860C.01/9–1045: Telegram

The Ambassador in Poland (Lane) to the Secretary of State

233. Acting Foreign Minister66 informs me that a note67 has been sent to you as well as to Messrs. Bevin68 and Molotov69 protesting regarding the continuance in London of the Arciszewski Government. He said that that Government still enjoys extraterritorial rights including privileges of diplomatic pouch and right of communicating by radio with the underground in Poland. I ventured the personal opinion that this would appear to be a matter between the British and Polish Governments and not one which is the responsibility of the United States Government which like the British and Soviet Governments no longer recognizes the Government in London.

Modzelewski replied that under Yalta70 and Potsdam71 agreements dissolution in London Government was contemplated and that all three Governments have equal responsibility. I said that recognition of Warsaw Government automatically terminated official status of London Government and that I did not recall any provision of Yalta or Potsdam decisions which would prevent London group from carrying on political activities locally.

Modzelewski took position that funds under control of British Treasury are still being used by London Government to meet expenses of its diplomatic missions abroad and of carrying on propaganda against the legal Polish Government.

He added that attitude of United States had been entirely correct in its relations with Arciszewski Government and that our action in [Page 370] blocking Polish funds in United States72 and in refusing to permit former Polish Ambassador in Washington to dispose of Polish Embassy property immediately prior to recognition73 is very much appreciated by Polish Government. Minister said he wished to advise me of foregoing in view of my projected visit to London74 which he welcomed as it would enable me to give to the Secretary of State “an objective account of conditions here including the existence of liberty of the press and the opening of the doors to foreign correspondents”.

I said that I had already informed my Government regarding the favorable action taken towards AP, UP and IMS [INS?]75 correspondents but that I am not convinced that there is liberty of the press in Poland. I admitted that there exists freedom of religion but that according to my best information parties which may not agree entirely with the Government cannot express themselves publicly. Modzelewski took position that with exception of NSZ76 underground which is according to him a Fascist organization and which circulates clandestine documents, all parties are free to publish newspapers. I could not, of course, quote Mikolajczyk,77 Kiernik78 and Popiel79 all of whom inform us that Peasant and Christian parties are not able to abolish [establish?] their respective organizations and cannot exercise right of assembly.

  1. Zygmunt Modzelewski, Polish Under Secretary of State for Foreign Affairs.
  2. Note of September 8 from the Polish Provisional Government of National Unity to the Secretary of State, supra.
  3. Ernest Bevin, British Secretary of State for Foreign Affairs.
  4. Vyacheslav Mikhailovich Molotov, People’s Commissar for Foreign Affairs of the Soviet Union.
  5. For the Declaration on Poland, included as item VI of the Report of the Crimea Conference, issued by President Roosevelt, Prime Minister Churchill, and Marshal Stalin as a communiqué on February 11, 1945, see Foreign Relations, The Conferences at Malta and Yalta, 1945, pp. 973974.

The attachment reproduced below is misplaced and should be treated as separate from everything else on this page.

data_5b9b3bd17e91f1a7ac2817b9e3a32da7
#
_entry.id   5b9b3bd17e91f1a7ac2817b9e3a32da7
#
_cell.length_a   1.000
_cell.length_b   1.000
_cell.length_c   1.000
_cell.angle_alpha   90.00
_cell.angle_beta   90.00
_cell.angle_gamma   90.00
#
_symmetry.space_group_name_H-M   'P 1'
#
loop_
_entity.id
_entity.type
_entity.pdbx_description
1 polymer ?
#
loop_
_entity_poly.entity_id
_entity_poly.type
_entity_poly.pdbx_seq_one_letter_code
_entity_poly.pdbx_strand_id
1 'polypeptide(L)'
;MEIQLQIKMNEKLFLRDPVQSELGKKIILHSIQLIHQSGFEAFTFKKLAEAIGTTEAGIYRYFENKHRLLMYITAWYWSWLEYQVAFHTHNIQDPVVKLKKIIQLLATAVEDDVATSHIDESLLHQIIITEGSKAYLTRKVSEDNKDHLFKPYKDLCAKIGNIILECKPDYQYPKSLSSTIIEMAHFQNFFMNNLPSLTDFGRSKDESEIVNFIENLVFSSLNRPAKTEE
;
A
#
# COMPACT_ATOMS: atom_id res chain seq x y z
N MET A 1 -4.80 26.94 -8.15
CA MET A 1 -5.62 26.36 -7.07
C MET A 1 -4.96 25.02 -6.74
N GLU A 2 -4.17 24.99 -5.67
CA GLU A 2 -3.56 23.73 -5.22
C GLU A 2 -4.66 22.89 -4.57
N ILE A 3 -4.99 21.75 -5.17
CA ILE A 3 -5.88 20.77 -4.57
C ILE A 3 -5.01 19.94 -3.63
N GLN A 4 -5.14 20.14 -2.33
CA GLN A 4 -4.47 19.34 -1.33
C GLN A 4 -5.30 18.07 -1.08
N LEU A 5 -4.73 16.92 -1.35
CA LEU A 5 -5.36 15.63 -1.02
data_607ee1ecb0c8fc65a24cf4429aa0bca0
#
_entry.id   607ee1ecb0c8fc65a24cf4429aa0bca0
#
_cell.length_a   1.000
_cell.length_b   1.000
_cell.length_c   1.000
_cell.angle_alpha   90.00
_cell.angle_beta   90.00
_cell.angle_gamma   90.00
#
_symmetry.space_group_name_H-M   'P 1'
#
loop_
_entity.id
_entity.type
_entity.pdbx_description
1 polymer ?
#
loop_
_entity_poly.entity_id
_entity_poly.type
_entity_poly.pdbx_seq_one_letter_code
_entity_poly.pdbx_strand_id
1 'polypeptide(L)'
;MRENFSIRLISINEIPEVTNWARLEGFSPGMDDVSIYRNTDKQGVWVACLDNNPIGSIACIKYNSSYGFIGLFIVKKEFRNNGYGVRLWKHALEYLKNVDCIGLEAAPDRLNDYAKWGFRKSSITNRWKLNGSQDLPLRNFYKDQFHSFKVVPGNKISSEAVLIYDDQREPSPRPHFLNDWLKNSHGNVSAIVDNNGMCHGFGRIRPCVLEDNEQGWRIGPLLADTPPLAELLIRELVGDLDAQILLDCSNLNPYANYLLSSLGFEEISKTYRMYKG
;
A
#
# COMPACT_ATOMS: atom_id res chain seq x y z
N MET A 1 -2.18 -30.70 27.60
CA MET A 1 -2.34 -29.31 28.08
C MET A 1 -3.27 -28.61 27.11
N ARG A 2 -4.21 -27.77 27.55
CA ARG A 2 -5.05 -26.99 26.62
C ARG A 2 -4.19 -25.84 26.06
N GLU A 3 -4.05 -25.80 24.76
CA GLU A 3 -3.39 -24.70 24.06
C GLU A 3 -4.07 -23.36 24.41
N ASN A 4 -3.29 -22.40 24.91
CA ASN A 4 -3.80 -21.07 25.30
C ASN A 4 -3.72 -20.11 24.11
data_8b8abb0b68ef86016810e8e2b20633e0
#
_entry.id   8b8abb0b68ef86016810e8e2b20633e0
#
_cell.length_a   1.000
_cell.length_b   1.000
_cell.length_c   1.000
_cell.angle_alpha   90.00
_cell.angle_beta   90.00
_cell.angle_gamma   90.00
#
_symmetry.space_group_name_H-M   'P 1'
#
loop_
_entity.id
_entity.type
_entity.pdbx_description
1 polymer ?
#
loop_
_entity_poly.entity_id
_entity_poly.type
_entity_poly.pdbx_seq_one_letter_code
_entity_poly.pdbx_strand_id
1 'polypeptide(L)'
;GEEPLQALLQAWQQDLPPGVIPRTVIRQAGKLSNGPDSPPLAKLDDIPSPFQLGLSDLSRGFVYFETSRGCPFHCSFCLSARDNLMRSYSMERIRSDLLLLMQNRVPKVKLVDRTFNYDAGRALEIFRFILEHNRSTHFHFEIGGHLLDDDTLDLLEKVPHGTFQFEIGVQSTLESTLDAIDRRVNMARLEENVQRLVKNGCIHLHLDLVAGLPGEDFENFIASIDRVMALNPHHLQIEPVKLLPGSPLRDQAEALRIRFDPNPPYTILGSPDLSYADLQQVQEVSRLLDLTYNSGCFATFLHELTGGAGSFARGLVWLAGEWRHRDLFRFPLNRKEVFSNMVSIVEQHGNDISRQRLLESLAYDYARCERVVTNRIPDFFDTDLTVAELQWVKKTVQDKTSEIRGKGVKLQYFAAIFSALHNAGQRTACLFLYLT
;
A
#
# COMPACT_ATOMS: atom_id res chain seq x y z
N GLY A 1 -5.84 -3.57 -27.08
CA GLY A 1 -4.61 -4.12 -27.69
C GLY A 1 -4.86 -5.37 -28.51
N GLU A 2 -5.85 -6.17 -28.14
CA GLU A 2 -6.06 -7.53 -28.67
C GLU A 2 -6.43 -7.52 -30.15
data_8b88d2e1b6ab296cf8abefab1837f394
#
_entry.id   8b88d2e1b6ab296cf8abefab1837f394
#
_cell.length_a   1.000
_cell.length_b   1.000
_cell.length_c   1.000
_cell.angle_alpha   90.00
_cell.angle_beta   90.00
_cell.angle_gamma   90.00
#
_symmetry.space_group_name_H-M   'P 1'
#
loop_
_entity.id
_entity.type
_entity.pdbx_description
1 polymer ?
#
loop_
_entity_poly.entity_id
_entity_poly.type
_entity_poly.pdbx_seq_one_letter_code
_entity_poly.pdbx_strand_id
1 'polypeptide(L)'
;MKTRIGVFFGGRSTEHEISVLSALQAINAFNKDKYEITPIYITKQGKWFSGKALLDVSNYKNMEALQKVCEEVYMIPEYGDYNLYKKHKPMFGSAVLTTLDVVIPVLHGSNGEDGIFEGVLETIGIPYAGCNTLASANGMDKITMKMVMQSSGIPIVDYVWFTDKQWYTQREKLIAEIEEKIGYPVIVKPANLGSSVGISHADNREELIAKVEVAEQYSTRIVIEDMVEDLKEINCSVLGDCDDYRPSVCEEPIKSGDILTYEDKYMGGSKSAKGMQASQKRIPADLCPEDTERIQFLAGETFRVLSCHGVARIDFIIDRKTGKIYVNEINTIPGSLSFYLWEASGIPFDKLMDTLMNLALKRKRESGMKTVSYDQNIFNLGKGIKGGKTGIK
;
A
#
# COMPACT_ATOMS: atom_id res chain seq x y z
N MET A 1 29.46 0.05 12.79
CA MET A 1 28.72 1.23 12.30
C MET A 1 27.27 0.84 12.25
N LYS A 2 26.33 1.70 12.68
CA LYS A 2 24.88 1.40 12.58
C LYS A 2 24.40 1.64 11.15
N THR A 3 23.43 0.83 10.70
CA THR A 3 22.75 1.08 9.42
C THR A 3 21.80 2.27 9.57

6. For the declaration with regard to Poland in the Report on the Tripartite Conference of Berlin, issued as a communiqué dated August 2, 1945, see Conference of Berlin [Potsdam], vol. ii, pp. 15081509.
  7. All Polish assets in the United States had been frozen by the Treasury Department on June 14, 1941. Throughout the war, however, official agencies of the Polish Government in Exile were allowed to carry on financial transactions under general licenses granted by the Treasury Department. Prior to the recognition of the Polish Provisional Government of National Unity, these general licenses were cancelled, but reasonable legitimate operating and liquidation expenses of agencies in the United States of the Polish Government in Exile at London were permitted under special Treasury licenses. A memorandum by Elbridge Durbrow, Chief of the Division of Eastern European Affairs, dated September 24, 1945, recorded that the Treasury Department estimated Polish assets in the United States amounted to $31,000,000, approximately $28,000,000 of which was in gold held by the Federal Reserve Bank (860.51 FC 60C/9–1845).
  8. Telegram 1483, June 30, to Moscow, reported that Polish Ambassador Ciechanowski was willing to relinquish the Embassy building and archives but could not turn them over directly to representatives of a Government which he did not recognize. The Department was prepared to allow the Polish Ambassador reasonable time to pack his personal effects and then to have the Embassy building left in charge of a custodian who in turn would transfer the property to a representative of the Polish Provisional Government of National Unity. (8600.01/6–2945)
  9. Ambassador Lane went to London on September 12 to confer with the Secretary of State; he returned to Warsaw on September 18.
  10. Associated Press, United Press, and International News Service, respectively.
  11. Narodowe Sily Zbrojne (National Armed Forces).
  12. Stanislaw Mikolajczyk, Vice Premier and Minister of Agriculture in the Polish Provisional Government of National Unity; leader of the Peasant Party.
  13. Wladyslaw Kiernik, Minister of Public Administration in the Polish Provisional Government of National Unity; leader in the Peasant Party.
  14. Karol Popiel, leader of the Christian Democratic Party (Stronnictwo Pracy or “Party of Work”).